This study aims to enlist the red flag behaviors exhibited in financial services frauds.

Design/methodology/approach

A pluralistic mixed methodology was adopted in this study. Data collected via semi-structured interviews were coded, quantified and subjected to descriptive analysis to identify the most frequently exhibited red flag behaviors in financial services frauds. The relative risk of exhibition of the identified red flag behaviors was assessed by intuitively comparing the red flag behaviors identified in financial services frauds (experimental group, n = 24) with the red flag behaviors identified in a heterogeneous control sample of non-financial services frauds (control group, n = 28).

Findings

This study identifies six red flag behaviors likely to be more frequently exhibited in financial services frauds than in non-financial services frauds.

Practical implications

Results of this study can be used to develop a typical behavioral profile of a financial services fraud perpetrator. Active communication of this profile in fraud awareness training can help make fraud conspicuous in the financial services industry.

Originality/value

This study is unique because human behavior as a possible fraud indicator is an under-researched area. Further, this study examines first level of evidence and attempts an ex-post analysis of actual red flag behaviors exhibited in acknowledged fraud cases in which the perpetrator/perpetrators has/have been clearly identified.

Details

Journal of Financial Regulation and Compliance, vol. 30 no. 2
Type: Research Article
ISSN: 1358-1988

Keywords

Article
Publication date: 18 May 2020

Namrata Sandhu

This study aims to attempt a gender-based ex post examination of behavioral red flags of fraud exhibited by fraud perpetrators.

Abstract

Purpose

This study aims to attempt a gender-based ex post examination of behavioral red flags of fraud exhibited by fraud perpetrators.

Design/methodology/approach

Qualitative data collected from semi-structured interviews were triangulated, quantified and subjected to statistical analysis to calculate the relative risk of exhibition of a behavioral red flag of fraud by a male/female fraud perpetrator.

Findings

This study reports the percentage of fraud cases in which male and female fraud perpetrators display particular behavioral red flags. The study also enlists the behavioral red flags likely to be more frequently exhibited by female fraud perpetrators relative to male fraud perpetrators and vice-versa.

Practical implications

Use of the results of this study in anti-fraud training is likely to make organizational fraud more susceptible to observation.

Originality/value

This study is unique because it is one of the very few studies that examine employee behavior as a potential fraud signal, establish gender distinction in behavioral red flags of fraud, and assess this phenomenon in a country other than a Western country.

Article
Publication date: 1 June 1997

Ashutosh Deshmukh, Jeff Romine and Philip H. Siegel

Statement on Auditing Standards (SAS) No. 53 requires that the audit be designed to provide a reasonable assurance of detecting management fraud. Traditionally auditors…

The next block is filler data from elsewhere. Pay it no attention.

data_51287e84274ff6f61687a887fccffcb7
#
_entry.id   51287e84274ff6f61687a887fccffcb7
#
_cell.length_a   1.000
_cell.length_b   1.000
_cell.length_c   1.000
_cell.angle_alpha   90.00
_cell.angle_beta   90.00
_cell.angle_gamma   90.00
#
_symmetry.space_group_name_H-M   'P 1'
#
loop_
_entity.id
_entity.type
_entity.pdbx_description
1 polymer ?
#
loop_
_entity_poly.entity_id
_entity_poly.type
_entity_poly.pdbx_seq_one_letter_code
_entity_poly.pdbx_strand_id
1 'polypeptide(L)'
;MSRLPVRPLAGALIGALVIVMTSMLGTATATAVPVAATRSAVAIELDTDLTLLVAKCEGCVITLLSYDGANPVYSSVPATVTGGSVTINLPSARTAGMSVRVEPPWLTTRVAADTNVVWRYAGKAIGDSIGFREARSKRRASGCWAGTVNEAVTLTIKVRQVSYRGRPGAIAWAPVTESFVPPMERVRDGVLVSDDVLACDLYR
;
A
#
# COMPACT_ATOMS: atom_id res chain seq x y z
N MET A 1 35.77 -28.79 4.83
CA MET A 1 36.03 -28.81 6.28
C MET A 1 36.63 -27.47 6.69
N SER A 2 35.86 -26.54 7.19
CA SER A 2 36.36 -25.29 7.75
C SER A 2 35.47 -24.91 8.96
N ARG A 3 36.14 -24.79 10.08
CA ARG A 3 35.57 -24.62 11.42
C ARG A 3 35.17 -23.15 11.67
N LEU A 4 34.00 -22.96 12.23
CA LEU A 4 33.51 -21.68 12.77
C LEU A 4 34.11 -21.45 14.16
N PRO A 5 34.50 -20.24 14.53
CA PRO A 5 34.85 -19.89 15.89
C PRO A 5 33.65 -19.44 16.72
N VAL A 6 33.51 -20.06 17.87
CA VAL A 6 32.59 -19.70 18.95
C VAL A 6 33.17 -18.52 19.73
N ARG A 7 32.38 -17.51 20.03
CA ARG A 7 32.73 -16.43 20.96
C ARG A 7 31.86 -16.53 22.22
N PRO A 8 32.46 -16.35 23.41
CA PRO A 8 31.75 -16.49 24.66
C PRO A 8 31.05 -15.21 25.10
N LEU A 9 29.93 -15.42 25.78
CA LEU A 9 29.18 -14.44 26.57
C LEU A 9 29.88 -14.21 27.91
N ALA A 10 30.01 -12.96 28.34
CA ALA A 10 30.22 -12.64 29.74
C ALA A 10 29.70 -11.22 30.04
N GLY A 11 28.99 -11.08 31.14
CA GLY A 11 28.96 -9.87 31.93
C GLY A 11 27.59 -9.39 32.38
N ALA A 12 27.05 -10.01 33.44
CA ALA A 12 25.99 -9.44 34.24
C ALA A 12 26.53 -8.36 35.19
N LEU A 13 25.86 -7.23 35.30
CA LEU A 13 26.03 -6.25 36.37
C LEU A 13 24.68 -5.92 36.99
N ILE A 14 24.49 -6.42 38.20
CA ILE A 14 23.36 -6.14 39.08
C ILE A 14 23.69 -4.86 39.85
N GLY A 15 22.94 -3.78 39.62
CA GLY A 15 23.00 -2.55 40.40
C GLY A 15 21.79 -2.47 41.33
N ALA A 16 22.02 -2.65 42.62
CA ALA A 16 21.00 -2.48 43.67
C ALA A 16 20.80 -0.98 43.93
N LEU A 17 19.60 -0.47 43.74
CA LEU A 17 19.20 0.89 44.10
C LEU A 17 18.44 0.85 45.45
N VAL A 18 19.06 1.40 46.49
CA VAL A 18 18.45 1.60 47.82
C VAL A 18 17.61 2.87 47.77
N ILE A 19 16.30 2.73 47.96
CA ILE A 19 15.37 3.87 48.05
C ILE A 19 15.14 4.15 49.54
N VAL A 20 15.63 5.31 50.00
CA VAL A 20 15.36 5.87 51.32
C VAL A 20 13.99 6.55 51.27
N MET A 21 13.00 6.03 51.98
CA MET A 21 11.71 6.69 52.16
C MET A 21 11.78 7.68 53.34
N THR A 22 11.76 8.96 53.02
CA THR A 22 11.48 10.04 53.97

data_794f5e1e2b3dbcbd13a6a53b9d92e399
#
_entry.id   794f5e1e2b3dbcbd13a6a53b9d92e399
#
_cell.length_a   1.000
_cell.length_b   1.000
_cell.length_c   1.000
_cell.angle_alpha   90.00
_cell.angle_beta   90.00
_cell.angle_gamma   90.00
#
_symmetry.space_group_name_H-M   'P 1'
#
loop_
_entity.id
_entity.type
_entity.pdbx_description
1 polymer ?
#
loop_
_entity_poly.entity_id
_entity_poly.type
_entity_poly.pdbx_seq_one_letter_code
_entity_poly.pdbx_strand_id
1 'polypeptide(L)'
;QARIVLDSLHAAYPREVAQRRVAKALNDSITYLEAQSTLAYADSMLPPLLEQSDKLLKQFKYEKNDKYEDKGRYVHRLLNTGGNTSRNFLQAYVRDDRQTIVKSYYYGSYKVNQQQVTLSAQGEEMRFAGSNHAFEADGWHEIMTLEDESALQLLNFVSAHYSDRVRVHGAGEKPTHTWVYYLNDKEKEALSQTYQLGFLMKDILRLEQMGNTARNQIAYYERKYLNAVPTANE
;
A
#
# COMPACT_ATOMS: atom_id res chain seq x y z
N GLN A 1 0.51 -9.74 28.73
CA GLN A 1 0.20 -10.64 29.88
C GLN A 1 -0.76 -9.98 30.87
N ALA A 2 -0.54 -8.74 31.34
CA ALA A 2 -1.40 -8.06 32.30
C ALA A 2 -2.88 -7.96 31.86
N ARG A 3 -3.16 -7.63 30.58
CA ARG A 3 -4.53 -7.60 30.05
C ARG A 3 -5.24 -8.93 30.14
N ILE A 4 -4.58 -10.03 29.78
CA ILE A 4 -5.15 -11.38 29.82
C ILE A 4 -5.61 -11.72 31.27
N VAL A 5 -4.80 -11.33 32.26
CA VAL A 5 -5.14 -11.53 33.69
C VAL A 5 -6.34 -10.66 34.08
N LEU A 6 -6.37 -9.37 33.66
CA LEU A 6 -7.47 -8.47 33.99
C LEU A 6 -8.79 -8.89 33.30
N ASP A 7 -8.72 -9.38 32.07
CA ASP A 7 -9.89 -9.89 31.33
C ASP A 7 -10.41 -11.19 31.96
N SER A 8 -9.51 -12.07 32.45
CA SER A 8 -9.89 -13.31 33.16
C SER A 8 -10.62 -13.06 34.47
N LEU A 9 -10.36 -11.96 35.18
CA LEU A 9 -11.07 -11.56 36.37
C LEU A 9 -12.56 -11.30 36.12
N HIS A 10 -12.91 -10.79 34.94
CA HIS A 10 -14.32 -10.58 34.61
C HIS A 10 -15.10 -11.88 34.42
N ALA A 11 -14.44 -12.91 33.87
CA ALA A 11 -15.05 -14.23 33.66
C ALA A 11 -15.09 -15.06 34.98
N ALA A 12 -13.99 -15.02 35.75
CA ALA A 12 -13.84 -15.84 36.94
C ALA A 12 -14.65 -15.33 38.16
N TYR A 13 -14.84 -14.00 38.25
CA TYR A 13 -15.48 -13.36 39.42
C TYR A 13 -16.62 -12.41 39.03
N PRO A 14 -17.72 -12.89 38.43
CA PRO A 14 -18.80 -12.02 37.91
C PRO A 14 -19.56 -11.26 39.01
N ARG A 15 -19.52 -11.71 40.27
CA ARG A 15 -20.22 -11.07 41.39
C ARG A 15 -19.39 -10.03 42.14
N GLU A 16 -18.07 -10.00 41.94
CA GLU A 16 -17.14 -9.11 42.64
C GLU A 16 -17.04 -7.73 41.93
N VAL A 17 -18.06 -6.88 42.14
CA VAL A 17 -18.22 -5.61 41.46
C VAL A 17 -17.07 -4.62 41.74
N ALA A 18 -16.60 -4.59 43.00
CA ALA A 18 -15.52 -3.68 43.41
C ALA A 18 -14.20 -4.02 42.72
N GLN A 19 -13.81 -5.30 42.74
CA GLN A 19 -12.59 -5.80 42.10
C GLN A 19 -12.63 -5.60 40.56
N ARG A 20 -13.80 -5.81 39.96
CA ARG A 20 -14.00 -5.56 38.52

Abstract

Statement on Auditing Standards (SAS) No. 53 requires that the audit be designed to provide a reasonable assurance of detecting management fraud. Traditionally auditors have utilized personal, business, and economic red flags in risk analysis and audit planning. Touche Ross (1974), Coopers and Lybrand (1977), Price Waterhouse (1985), and SAS Nos. 6, 16, 17, and 53 discuss various red flags associated with management fraud. However, the authoritative literature does not provide any guidance on how to measure and combine red flags. The extant literature primarily measures red flags as “yes” or “no” type binary variables. However, red flags are fuzzy in nature and fuzzy set approach can be used to measure and combine red flags. The purpose of this paper is to provide a framework for the application of the theory of fuzzy sets to the problem of assessing the risk of management fraud using red flags. This approach can be used to capture the beliefs of one or several auditors concerning red flags and combine these beliefs to estimate the risk of management fraud. This approach can be extended to build fuzzy reasoning systems that assess the risk of management fraud.

Details

Managerial Finance, vol. 23 no. 6
Type: Research Article
ISSN: 0307-4358

Article
Publication date: 1 August 1996

Dan C. Kneer, Philip M.J. Reckers and Marianne M. Jennings

In 1988, the US standard form audit report experienced its first major modification in 39 years. Among the objectives of the “new” report were better auditor/user…

1487

Abstract

In 1988, the US standard form audit report experienced its first major modification in 39 years. Among the objectives of the “new” report were better auditor/user communications leading to, among other things, an abridgement of auditor liability. Nearly a decade later, this issue has yet to be addressed empirically and with rigour. The empirical research reported examines the ability of the “new” audit report to reduce perceptions of auditor responsibility/liability across two instances of alleged audit failure. It is argued that a jurist’s advantage of “perfect hindsight” may mitigate the effectiveness of revised communications contained in the audit report, in instances where audit risk at the time of the audit appears high. Accordingly, consideration of environments of both high and low perceived risk were provided in a behavioural experiment conducted with 81 investors serving as subjects. Findings reveal that the revised audit report language may provide relief for auditor liability, but the presence of red‐flags, or red‐flag related environmental conditions, may exacerbate negative perceptions.

Details

Managerial Auditing Journal, vol. 11 no. 6
Type: Research Article
ISSN: 0268-6902

Keywords

Article
Publication date: 8 May 2018

Dominic Peltier-Rivest